U.S. State Capitol building in Washington, DC.

US Capitol building in Washington, DC. Photo via USchools.

Government intervention in the economy is ubiquitous. Around the campus of the University of Chicago, we have what we call “Casey’s Conjecture,” that just about anything unusual in society can be explained by the tax code. Why is health insurance in the United States largely linked to your job? Because fringe benefits weren’t subject to wage controls during World War II, and subsequently not taxed as income. Why are wheels of Emmentaler cheese over 200 pounds? Because medieval Swiss authorities would levy taxes per wheel, rather than by weight. The list is long, and the lunch conversations are fun.

The energy sector is no exception, with costly consequences that shape the entire structure of the industry. As an example of the unintended consequences of poorly designed regulations, consider fuel-economy standards for passenger cars and light trucks. The economic rationale for such regulation is that emissions from gasoline cause pollution, so that consumers are imposing health costs on others when they make driving decisions. At first blush, requiring higher fuel economy is a way to reduce these costs.

However, such standards are often designed so that larger vehicles are subject to less stringent requirements—because it’s not cost-effective to hold large pickups and tiny smart cars to the same standard. Just as with Swiss cheese, this provides carmakers with a strategy to reduce the cost of compliance: add more weight. From their perspective, this makes sense if it’s cheaper to add weight than to build more efficient cars, and consumers value the lower price more than the lower fuel economy.

My colleagues Koichiro Ito and James Sallee recently provided a striking demonstration of how automakers respond to this type of attribute-based regulation by taking a look at the auto market in Japan. Several years ago, regulators there implemented a new system that created discrete and discontinuous standards for vehicles based on weight. The goal was to provide flexibility to manufacturers that produced larger vehicles.

You can see how automakers responded to these incentives in the figure below. The red steps indicate the way that regulatory standards decline with the weight of the vehicle. The blue bars represent the volume of vehicles in the market. The spikes you see right after the changes in regulatory stringency indicate that a number of cars added weight so that they would be subject to more lax standards. Note that these surges occur right at the kinks, which suggests that automakers are designing cars that are functionally similar to the nearest, lighter standard class, but with some extra weight to push them into a lower regulatory bracket.

covert-forbes-chart-01

Source: Koichiro Ito and James M. Sallee (2014). “The Economics of Attribute-Based Regulation: Theory and Evidence from Fuel-Economy Standards,” NBER Working Paper 20500

Overall, this study finds that 10% of cars in the Japanese market are carrying around the equivalent of a whole wheel of Emmentaler for no reason at all but to skirt the rules. Not only is this counterproductive for the goal of reducing fuel consumption, it’s actually dangerous: Heavier cars are more likely to kill the people they hit.

Examples like this are great fodder for those who seek the “deconstruction of the administrative state.” It’s important to keep in mind, however, that these regulations did not emerge from a vacuum: the underlying problems they were intended to fix will persist in their absence. There is a loss to society if the removal of a burdensome regulation leads to an even greater loss in, say, the health of people affected by the regulated industry’s unconstrained operations. Sometimes, an inefficient regulation is better than nothing.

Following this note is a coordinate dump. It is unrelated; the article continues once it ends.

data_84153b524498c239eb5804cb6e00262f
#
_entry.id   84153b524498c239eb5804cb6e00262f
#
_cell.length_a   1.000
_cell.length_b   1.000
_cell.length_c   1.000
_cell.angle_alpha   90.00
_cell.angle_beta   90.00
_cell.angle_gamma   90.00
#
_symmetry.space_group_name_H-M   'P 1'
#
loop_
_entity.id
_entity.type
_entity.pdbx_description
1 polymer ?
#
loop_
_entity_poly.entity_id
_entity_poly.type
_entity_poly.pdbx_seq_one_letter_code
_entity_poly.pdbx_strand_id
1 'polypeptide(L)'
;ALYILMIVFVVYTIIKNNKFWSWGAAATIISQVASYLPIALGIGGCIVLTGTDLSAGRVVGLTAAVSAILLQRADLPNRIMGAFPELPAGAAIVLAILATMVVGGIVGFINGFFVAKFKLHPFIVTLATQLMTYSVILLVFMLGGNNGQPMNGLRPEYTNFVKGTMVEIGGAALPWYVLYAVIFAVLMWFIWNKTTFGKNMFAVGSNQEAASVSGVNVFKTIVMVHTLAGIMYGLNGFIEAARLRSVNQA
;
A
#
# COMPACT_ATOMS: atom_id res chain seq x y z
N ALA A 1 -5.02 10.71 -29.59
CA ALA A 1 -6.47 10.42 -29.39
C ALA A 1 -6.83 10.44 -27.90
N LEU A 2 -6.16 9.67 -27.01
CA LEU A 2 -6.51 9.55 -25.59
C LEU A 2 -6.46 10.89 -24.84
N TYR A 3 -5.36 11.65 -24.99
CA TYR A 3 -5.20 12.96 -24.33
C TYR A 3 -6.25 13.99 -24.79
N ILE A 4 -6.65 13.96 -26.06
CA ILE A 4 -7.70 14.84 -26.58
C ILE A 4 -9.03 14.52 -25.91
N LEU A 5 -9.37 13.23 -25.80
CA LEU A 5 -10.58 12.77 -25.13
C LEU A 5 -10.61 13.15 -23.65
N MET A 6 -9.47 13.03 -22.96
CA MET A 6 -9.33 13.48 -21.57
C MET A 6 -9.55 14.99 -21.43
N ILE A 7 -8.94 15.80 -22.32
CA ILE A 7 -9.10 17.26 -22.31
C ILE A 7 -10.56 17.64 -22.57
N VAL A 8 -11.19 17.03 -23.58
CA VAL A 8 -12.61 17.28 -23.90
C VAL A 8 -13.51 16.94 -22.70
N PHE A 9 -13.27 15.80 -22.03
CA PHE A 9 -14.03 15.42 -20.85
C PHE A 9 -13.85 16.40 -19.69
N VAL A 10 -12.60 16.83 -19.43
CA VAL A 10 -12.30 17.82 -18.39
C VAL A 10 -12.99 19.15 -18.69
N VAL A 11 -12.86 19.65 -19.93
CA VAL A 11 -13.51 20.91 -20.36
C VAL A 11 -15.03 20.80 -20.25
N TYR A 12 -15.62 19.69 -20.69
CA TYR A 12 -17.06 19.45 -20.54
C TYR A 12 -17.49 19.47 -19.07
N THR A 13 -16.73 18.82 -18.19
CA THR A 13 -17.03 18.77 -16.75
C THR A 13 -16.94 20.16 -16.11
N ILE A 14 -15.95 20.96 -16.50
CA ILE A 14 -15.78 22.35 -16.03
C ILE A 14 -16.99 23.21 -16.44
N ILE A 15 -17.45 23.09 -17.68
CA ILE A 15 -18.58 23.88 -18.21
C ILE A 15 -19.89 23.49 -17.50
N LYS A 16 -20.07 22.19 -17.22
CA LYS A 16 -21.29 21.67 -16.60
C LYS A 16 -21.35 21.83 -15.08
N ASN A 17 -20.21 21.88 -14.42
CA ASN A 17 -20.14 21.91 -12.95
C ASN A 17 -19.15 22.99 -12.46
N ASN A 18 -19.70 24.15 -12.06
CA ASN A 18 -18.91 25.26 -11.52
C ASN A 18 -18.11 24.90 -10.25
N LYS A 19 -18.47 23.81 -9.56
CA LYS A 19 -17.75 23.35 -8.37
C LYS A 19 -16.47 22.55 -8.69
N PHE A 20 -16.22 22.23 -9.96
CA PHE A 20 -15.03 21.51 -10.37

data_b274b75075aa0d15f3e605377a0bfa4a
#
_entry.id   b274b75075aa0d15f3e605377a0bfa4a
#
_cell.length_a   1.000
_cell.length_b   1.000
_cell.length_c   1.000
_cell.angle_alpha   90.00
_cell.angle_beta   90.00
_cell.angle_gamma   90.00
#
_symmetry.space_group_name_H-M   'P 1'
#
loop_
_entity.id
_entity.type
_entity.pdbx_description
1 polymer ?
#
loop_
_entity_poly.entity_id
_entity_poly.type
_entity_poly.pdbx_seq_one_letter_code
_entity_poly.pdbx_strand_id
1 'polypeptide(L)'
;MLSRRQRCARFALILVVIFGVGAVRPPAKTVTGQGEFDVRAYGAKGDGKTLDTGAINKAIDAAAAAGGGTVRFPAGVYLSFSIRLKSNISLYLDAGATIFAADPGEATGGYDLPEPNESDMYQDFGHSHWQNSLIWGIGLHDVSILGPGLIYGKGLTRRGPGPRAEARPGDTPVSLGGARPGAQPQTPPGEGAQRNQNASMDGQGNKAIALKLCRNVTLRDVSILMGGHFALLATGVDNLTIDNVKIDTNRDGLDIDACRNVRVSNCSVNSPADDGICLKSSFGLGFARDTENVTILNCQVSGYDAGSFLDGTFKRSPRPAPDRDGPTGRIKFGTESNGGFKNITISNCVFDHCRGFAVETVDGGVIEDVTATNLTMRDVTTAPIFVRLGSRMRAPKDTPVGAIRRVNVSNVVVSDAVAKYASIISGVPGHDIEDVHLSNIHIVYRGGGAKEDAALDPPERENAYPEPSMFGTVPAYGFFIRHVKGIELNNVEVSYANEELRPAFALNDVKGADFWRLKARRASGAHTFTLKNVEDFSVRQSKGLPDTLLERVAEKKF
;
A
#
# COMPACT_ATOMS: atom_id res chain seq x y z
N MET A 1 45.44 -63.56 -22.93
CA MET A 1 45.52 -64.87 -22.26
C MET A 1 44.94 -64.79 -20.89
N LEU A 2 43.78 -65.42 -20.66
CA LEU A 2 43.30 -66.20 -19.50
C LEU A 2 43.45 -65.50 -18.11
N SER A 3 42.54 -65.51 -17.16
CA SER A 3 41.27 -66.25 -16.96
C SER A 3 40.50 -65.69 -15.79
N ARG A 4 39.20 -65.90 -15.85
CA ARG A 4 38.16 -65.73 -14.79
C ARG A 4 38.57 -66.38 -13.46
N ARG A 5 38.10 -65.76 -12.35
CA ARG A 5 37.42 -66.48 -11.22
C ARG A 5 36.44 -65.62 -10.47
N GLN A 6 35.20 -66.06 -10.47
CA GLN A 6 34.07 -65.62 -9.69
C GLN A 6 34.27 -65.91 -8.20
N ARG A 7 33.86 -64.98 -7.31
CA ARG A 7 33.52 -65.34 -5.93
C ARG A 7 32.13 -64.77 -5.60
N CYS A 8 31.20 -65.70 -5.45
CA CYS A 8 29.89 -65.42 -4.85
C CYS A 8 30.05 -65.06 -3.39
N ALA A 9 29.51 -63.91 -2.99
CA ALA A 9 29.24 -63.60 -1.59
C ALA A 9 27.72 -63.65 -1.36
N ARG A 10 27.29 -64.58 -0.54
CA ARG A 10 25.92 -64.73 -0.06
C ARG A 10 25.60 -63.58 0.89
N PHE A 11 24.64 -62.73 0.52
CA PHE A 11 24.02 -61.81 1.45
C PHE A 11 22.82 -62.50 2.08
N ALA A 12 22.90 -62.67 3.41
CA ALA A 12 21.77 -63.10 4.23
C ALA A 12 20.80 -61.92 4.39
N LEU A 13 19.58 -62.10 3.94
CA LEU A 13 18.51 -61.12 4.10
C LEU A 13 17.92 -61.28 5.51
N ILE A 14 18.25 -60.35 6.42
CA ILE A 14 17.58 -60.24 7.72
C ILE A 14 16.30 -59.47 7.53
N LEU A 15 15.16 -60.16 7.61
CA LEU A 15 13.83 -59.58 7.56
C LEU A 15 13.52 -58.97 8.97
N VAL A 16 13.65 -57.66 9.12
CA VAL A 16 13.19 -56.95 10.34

This point is often ignored by self-proclaimed free-marketeers who advocate for broad-based deregulation as a means of unleashing economic growth. But this view confuses private profits with social wellbeing. It is a pro-business position, not a ­free-enterprise position. While this has been pointed out time and again over the years, it remains confused in our public discourse.

Benefits from free enterprise require the willing participation of all parties involved—a condition clearly violated when a third party is being harmed. If the parties to an exchange cannot find sufficient surplus to compensate those they harm, there’s no clamoring about profits or jobs that is going to make it in the public’s interest to allow. It’s like drinking sea water to quench your thirst.

Instead, the point of identifying distortionary regulations such as Japan’s emissions standards is to motivate the search for less distortionary approaches. Fuel economy standards in the United States are attribute based, but the curve is continuous, and our system allows automakers to trade credits to ensure that compliance is met at the lowest possible cost. It is still an imperfect system to be sure, and a gas tax would be more efficient. But this realization is a far cry from dismissing regulations altogether, or thinking that putting businesspeople in charge is going to improve the quality of public policy based on a confusion of private profitability and social cost-benefit analysis.

Milton Friedman made this point more succinctly: “Stop kidding yourself in to thinking that you can use the business community as a way to promote free enterprise.”

By Steve Cicala, Contributor

Follow me at @SteveCicala and share your thoughts.

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